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Anneke Beerkens

Japanese Fashion Education and the Creation of a New Generation of Designers 
Anneke Beerkens
University of Amsterdam and Bunka Fashion Research Institute
Bunka Gakuen, one of Japan's most prestigious fashion schools, started about 90 years ago as the first Japanese institute devoted to teaching Western dress making. The institute proudly celebrates its status as producer of globally famous Japanese designers like Kenzo Takada, Junya Watanabe and Yohji Yamamoto and attracts thousands of students dreaming of a career in the fashion industry. More and more international students (most of whom Asian) choose to study at Bunka, apparently a guarantee for a "glamorous" future in fashion.
Since the shock that Japanese fashion designers caused on the Parisian runways in the 1970s and 1980s, the international fashion world has agreed upon the fact that Japanese fashion has long passed the label "traditional." Rather, it is viewed as one of the most progressive fashion countries in the world. However, a closer look at didactic practices at Bunka Gakuen and the struggle young designers encounter when starting their career within and outside of Japan, shows us that both progression and stagnation are at stake - with conflicting interests between different actors. Young people are stuck between the expectations of older generations and the reality of working in the fashion industry. Whereas teachers tend to stress "Japaneseness" as the distinguishing feature and quality of their graduates and current students, the young designers themselves - many of whom are not Japanese -encounter not just advantages from this focus on Japan.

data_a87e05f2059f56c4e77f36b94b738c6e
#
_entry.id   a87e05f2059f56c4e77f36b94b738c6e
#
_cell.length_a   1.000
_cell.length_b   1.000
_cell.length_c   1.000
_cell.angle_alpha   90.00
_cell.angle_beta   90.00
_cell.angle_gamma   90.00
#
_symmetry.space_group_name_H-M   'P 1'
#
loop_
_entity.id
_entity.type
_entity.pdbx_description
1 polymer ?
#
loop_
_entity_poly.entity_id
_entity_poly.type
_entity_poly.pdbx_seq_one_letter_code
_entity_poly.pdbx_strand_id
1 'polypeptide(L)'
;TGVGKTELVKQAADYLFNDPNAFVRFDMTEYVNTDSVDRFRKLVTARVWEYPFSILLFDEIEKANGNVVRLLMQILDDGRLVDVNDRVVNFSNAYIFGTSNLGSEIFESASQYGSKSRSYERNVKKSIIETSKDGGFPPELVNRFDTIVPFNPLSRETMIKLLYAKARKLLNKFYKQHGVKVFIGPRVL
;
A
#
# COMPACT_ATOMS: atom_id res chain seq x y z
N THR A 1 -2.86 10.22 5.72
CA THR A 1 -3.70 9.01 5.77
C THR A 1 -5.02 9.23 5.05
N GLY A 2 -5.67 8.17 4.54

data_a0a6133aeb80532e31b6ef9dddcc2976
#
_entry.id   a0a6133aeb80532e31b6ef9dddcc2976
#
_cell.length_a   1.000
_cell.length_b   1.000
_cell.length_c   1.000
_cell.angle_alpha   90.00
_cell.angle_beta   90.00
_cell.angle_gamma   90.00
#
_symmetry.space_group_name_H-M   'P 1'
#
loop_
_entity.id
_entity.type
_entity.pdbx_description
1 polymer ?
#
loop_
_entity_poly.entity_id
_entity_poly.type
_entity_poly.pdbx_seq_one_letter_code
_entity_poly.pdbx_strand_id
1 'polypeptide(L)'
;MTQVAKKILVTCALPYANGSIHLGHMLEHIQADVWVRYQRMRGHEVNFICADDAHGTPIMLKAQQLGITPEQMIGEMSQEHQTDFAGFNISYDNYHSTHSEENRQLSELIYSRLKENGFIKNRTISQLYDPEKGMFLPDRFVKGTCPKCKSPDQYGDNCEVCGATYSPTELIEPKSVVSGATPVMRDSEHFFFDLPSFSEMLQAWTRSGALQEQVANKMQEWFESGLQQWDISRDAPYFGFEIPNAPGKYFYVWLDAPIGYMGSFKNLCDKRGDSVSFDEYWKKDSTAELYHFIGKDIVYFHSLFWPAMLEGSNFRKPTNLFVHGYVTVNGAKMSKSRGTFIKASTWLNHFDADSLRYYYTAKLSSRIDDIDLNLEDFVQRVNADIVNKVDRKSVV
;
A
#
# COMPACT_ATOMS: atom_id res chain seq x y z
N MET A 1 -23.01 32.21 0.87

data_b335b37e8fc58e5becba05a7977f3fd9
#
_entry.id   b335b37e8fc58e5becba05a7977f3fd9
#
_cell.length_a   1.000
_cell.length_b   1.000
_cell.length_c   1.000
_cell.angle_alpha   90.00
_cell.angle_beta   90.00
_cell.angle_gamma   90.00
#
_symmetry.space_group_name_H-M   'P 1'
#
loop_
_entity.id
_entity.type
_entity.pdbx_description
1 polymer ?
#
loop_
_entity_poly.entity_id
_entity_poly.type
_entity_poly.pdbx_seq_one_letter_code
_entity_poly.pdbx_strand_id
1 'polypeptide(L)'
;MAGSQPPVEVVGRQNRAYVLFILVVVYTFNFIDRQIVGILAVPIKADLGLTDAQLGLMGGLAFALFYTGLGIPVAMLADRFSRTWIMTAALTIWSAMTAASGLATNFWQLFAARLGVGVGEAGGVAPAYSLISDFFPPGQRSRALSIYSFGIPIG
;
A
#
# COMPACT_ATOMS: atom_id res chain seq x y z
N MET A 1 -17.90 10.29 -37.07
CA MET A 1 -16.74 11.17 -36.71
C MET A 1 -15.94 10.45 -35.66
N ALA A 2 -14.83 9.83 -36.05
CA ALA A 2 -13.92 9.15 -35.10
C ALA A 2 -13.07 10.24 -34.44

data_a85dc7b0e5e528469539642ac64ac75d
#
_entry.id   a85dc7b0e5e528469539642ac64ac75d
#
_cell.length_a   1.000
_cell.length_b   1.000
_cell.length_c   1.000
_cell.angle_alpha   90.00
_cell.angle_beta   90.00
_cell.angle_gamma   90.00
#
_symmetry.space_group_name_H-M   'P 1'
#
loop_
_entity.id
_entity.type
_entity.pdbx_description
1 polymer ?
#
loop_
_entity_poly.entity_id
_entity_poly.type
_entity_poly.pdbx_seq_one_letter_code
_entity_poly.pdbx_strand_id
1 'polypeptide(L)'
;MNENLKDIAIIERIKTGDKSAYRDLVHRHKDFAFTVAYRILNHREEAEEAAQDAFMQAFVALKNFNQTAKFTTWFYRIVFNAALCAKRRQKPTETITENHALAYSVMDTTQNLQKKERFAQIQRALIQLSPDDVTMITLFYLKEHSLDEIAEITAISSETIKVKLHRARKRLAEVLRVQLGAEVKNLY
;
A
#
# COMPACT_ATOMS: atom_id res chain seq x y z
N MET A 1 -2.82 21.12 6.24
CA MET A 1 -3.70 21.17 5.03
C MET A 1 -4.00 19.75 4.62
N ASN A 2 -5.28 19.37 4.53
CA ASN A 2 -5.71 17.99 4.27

My longitudinal ethnographic project investigates Bunka's position within the fashion world, its students' daily lives in- and outside of school, their future dreams as well as alumni's realities in the (inter)national industry. Through analytical consideration of fieldwork data, I want to discuss how Japanese fashion education ensures a cultural distinguished construction of creativity and how starting fashion designers in Japan try to navigate internationalization, personal identity and "Japaneseness" in fashion.
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